How To Render Lard
My grandmothers method on creating the beautifully creamy, snow white, and versatile cooking fat known as lard.
  • pork fat (enough to fit in a skillet without going to the top)
  1. Chop the pork fat finely into small bits or grind it through a meat grinder.
  2. Place the pork fat in a large cast iron skillet over medium low heat and allow to render stirring occasionally. If it begins to simmer to hard take the heat down to low and continue rendering. (if you have to, use a diffuser over the burner)
  3. After 7-10 minutes or until ¾ of the pork fat is rendered but pork fat is not browning yet, strain the rendered fat through cheese cloth set over a mesh sieve into a heat safe container. Return the un-rendered bits of pork back to the skillet and finishing rendering until the remaining pork fat begins to brown. Strain it once more through the cheese cloth set over the mesh sieve and into the container.
  4. Let cool slightly and store in the fridge. The finished product after being refrigerated should be a beautiful snow white and have a thick creamy consistency.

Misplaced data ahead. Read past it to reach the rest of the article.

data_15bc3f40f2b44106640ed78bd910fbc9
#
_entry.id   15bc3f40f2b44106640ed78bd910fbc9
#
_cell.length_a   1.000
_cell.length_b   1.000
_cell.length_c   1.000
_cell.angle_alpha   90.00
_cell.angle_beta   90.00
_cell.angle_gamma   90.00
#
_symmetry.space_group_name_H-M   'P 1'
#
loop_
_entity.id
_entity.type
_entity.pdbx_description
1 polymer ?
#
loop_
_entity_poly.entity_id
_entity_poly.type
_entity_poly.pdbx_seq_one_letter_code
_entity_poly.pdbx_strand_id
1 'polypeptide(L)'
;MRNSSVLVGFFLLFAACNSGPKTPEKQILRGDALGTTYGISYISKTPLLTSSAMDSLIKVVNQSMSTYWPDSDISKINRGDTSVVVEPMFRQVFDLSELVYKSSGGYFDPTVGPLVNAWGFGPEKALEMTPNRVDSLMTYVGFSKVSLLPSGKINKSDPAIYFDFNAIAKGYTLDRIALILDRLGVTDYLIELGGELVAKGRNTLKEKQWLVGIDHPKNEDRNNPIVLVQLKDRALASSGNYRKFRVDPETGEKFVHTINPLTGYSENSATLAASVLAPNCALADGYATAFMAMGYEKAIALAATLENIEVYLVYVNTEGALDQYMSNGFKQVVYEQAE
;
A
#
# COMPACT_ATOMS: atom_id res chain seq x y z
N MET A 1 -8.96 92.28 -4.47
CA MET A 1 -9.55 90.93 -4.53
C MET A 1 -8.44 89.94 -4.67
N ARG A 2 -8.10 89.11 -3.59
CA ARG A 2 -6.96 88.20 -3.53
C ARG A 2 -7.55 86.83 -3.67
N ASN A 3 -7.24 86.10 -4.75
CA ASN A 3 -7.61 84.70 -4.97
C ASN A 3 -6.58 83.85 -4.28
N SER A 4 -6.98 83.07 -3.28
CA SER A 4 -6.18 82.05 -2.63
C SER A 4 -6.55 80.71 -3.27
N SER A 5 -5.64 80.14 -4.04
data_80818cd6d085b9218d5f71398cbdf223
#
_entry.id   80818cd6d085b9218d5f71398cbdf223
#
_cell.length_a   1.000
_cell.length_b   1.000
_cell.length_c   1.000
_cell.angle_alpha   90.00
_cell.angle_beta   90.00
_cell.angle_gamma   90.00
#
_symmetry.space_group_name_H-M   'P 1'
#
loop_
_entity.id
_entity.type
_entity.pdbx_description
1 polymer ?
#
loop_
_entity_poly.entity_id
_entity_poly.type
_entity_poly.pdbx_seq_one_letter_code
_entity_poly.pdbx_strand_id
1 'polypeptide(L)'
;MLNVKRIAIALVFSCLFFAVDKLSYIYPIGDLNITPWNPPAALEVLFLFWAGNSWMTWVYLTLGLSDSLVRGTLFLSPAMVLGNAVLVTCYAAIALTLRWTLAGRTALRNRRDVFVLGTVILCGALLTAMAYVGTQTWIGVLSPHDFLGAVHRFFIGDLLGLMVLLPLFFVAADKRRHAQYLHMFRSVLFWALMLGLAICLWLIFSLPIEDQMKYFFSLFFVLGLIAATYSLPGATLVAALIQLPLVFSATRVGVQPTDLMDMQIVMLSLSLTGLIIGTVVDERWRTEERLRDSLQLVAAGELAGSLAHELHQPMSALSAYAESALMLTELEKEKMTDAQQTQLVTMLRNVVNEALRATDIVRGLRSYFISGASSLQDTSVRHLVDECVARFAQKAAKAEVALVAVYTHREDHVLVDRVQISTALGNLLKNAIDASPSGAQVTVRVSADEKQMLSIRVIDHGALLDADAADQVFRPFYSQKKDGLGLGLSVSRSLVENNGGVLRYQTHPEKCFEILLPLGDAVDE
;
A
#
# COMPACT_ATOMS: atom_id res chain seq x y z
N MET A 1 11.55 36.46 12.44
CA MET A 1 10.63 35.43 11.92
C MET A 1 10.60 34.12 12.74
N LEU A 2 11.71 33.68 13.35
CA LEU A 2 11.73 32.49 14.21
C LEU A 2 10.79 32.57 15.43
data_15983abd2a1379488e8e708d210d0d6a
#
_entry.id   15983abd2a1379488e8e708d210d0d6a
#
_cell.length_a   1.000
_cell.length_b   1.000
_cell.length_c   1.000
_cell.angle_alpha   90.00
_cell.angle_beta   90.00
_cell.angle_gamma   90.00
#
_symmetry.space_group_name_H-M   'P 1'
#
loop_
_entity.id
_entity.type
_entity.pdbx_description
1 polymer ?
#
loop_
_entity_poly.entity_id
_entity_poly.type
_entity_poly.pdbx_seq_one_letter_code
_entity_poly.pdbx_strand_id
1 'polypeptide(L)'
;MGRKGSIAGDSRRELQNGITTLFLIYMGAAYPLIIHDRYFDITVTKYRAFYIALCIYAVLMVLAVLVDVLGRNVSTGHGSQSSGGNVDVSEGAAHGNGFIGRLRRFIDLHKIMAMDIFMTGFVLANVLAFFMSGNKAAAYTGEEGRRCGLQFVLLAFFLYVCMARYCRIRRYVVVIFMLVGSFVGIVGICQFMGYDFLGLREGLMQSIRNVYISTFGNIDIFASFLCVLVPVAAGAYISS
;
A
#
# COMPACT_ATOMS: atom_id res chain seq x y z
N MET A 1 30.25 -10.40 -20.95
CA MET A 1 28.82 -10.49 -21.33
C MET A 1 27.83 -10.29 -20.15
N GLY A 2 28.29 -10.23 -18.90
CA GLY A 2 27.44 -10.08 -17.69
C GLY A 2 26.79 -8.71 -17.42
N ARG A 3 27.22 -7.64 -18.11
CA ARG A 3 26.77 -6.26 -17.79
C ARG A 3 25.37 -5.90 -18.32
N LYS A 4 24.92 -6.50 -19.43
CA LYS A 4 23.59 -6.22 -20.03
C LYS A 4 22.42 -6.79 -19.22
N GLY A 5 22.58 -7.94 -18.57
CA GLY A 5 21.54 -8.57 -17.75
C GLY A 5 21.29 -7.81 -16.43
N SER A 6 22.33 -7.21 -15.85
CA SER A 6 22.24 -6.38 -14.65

Note on where to get pork fat: I recommend buying pastured pork fat from a reputable source such as a local farm to get the best quality and healthiest animal fat you can. The keyword is "pastured" and not "pasture-raised". I get my pork fat from a local farm in Houston called Yonder Way Farm.
Note on color of the rendered pork fat: Your pork fat right after rendering will be a very faded yellow but not a solid yellow or brown. If your lard is brown and smells bitter then you have burned the batch. This can be avoided by making sure you don't allow the batch to simmer to hard and brown the bits of fat while rendering.
Recipe by Slim Palate at